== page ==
Speaking well—rhetoric—is a lost art, sad to say. Perhaps some of us will learn it from our elders and resurrect it. Memorizing quotes and a detailed outline, and then speaking with words that carry power and persuade by being well-chosen is hard work, but well worth the cost.

One of the things that impressed me the most about Guiness' presentation was the way he very carefully addressed himself to an audience used to thinking in postmodern terms, without endorsing the terms of postmodernity. He spoke in a language that my generation would clearly understand, without for a moment compromising on the essentials of the truth. This, too, is an art largely lost to us—and I wonder if its loss is not for many of the same reasons as the loss of rhetoric?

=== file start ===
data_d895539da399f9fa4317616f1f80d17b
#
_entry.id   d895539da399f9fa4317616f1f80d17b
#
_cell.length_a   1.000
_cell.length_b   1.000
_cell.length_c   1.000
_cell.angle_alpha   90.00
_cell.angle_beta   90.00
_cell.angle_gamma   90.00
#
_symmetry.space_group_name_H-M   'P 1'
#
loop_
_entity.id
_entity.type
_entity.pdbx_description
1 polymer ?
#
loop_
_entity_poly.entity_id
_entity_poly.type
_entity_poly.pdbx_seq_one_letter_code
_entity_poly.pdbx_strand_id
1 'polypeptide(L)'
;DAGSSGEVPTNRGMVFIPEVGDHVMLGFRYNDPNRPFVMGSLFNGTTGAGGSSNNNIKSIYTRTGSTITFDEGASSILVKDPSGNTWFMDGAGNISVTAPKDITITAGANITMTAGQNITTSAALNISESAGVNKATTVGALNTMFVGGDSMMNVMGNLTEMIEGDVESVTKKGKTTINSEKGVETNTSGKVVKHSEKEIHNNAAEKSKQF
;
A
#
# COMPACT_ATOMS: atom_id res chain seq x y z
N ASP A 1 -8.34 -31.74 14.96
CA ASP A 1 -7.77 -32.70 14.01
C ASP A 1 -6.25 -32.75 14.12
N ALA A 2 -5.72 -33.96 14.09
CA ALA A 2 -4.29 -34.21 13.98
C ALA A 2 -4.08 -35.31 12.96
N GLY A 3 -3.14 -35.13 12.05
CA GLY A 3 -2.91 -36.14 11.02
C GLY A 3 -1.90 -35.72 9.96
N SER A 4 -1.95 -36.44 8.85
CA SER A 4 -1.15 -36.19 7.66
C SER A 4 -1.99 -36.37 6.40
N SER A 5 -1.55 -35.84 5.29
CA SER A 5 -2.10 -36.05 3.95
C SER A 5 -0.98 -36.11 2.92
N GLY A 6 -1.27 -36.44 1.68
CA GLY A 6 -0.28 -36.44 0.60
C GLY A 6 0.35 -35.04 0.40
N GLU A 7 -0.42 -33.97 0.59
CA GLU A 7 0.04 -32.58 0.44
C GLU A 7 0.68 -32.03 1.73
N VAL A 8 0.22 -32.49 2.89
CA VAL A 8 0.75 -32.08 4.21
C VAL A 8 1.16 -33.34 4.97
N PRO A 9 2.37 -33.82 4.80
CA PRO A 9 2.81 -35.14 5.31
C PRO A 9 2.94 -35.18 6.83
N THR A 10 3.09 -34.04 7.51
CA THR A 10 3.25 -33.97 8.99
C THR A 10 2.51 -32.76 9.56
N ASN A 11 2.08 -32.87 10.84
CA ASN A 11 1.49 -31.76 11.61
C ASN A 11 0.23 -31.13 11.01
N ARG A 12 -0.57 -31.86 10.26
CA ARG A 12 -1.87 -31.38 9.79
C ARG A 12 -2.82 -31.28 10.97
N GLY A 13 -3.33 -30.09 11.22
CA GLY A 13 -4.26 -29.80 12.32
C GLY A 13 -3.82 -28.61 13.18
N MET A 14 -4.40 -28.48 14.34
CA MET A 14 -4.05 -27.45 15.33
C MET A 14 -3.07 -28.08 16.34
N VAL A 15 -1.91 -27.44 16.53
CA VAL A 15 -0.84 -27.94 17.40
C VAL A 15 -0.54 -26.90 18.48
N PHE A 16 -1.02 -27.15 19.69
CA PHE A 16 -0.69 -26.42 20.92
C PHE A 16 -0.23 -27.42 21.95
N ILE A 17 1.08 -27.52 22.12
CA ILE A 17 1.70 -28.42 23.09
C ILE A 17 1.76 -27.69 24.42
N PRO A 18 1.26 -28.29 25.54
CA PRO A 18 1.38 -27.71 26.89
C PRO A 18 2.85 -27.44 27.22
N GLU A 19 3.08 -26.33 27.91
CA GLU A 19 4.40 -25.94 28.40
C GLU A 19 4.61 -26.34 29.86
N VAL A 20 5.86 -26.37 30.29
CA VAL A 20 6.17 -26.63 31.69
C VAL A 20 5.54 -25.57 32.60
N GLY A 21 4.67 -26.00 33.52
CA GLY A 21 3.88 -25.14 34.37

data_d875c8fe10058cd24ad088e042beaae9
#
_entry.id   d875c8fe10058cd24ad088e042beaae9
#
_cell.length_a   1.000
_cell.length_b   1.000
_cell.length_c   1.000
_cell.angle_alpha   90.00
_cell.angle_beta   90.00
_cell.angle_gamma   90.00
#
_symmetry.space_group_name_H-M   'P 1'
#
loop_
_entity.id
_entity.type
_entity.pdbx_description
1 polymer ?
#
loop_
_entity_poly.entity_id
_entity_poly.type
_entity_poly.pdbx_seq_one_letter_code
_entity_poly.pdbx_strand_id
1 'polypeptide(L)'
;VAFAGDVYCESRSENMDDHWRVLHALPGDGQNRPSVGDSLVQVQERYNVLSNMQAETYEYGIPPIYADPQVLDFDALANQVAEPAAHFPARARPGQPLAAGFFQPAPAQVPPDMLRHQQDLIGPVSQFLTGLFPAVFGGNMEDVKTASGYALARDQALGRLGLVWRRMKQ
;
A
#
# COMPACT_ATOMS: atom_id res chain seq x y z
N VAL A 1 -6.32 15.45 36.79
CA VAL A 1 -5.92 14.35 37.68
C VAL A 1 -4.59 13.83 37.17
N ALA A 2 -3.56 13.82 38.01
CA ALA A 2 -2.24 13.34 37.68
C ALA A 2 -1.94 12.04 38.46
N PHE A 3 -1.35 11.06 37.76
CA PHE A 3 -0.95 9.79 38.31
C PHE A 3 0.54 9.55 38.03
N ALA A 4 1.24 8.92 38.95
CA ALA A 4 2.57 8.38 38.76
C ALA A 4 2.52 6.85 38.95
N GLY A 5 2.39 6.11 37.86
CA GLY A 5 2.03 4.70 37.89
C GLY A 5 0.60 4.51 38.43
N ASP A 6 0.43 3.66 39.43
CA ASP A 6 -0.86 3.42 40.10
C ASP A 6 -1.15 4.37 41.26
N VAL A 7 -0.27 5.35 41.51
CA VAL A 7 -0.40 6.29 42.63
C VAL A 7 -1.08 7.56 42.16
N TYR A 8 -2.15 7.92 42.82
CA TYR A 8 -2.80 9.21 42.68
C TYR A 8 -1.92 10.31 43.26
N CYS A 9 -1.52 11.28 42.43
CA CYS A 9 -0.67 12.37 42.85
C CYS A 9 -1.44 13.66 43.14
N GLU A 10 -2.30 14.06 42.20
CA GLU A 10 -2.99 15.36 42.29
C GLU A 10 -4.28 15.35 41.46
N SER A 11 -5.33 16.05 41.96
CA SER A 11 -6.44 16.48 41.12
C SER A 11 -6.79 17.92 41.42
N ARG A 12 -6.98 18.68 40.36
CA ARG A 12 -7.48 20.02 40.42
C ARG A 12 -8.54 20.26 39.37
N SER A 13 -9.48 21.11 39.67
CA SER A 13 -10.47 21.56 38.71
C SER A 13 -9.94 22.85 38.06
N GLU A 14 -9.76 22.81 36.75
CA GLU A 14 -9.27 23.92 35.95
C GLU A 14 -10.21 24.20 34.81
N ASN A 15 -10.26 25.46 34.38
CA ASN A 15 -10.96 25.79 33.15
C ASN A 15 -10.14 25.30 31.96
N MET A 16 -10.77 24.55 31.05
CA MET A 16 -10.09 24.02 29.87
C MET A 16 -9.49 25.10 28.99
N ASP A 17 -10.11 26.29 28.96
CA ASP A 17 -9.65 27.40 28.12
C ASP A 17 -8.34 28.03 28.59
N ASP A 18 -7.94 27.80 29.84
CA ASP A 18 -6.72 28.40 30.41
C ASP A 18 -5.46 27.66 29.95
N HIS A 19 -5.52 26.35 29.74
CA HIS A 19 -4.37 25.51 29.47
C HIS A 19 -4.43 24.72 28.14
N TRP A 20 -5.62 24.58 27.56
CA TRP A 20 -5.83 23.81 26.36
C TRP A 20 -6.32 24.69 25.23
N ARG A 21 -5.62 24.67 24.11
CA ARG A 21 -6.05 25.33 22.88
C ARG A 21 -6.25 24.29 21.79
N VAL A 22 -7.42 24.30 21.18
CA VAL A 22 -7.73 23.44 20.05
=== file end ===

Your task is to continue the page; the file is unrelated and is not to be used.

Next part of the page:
We no longer know how to speak well because we no longer know how to think well. We know longer know how to communicate well because we no longer know how to think about others well. This, of course, has ever been a rare art—but it will only grow rarer as we cease to see its worth.

Saturday, April 17, 2010

Eyes open to hope

I love the little moments when God stuns me with an old realization again. I hate how my profession can become no more than words as life's sameness exacts its daily toll from my hands. It is as though I have a bank of passion, which is filled in quiet little ways—conversations with friends that remind me that I am not alone, a morning watching the sun come up behind thick clouds, long deep meditations on the word of God—and drained by nearly every circumstance I face in my days. Not because they are bad, per se, but because they bear so little resemblance to the world that I desire to see.